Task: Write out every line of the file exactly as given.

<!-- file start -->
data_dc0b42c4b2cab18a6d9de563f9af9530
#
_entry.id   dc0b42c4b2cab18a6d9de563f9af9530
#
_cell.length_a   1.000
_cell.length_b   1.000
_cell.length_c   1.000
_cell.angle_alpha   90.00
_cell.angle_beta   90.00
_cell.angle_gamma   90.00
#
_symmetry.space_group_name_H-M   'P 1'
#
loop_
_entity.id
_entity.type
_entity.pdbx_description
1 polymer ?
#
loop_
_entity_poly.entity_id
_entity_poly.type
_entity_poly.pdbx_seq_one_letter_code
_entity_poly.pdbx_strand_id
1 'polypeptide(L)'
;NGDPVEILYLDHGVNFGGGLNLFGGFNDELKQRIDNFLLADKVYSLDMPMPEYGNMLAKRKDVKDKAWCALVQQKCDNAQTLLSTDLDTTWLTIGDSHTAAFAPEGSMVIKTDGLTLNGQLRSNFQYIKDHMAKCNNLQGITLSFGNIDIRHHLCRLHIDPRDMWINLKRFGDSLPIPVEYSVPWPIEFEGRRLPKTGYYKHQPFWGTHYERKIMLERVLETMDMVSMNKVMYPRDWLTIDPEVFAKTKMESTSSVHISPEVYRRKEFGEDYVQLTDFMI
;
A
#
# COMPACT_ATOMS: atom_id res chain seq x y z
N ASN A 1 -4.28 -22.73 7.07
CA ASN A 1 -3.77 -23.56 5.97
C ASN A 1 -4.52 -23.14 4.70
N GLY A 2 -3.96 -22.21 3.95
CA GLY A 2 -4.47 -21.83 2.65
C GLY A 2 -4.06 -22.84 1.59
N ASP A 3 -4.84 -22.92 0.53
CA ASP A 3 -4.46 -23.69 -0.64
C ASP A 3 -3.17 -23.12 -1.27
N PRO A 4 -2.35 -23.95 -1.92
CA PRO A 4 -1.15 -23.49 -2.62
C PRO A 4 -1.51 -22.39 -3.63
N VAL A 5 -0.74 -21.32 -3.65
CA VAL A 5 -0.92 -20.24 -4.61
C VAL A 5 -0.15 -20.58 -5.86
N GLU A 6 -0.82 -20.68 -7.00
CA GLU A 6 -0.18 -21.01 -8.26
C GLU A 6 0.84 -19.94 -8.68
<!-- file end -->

data_dc0b42c4b2cab18a6d9de563f9af9530
#
_entry.id   dc0b42c4b2cab18a6d9de563f9af9530
#
_cell.length_a   1.000
_cell.length_b   1.000
_cell.length_c   1.000
_cell.angle_alpha   90.00
_cell.angle_beta   90.00
_cell.angle_gamma   90.00
#
_symmetry.space_group_name_H-M   'P 1'
#
loop_
_entity.id
_entity.type
_entity.pdbx_description
1 polymer ?
#
loop_
_entity_poly.entity_id
_entity_poly.type
_entity_poly.pdbx_seq_one_letter_code
_entity_poly.pdbx_strand_id
1 'polypeptide(L)'
;NGDPVEILYLDHGVNFGGGLNLFGGFNDELKQRIDNFLLADKVYSLDMPMPEYGNMLAKRKDVKDKAWCALVQQKCDNAQTLLSTDLDTTWLTIGDSHTAAFAPEGSMVIKTDGLTLNGQLRSNFQYIKDHMAKCNNLQGITLSFGNIDIRHHLCRLHIDPRDMWINLKRFGDSLPIPVEYSVPWPIEFEGRRLPKTGYYKHQPFWGTHYERKIMLERVLETMDMVSMNKVMYPRDWLTIDPEVFAKTKMESTSSVHISPEVYRRKEFGEDYVQLTDFMI
;
A
#
# COMPACT_ATOMS: atom_id res chain seq x y z
N ASN A 1 -4.28 -22.73 7.07
CA ASN A 1 -3.77 -23.56 5.97
C ASN A 1 -4.52 -23.14 4.70
N GLY A 2 -3.96 -22.21 3.95
CA GLY A 2 -4.47 -21.83 2.65
C GLY A 2 -4.06 -22.84 1.59
N ASP A 3 -4.84 -22.92 0.53
CA ASP A 3 -4.46 -23.69 -0.64
C ASP A 3 -3.17 -23.12 -1.27
N PRO A 4 -2.35 -23.95 -1.92
CA PRO A 4 -1.15 -23.49 -2.62
C PRO A 4 -1.51 -22.39 -3.63
N VAL A 5 -0.74 -21.32 -3.65
CA VAL A 5 -0.92 -20.24 -4.61
C VAL A 5 -0.15 -20.58 -5.86
N GLU A 6 -0.82 -20.68 -7.00
CA GLU A 6 -0.18 -21.01 -8.26
C GLU A 6 0.84 -19.94 -8.68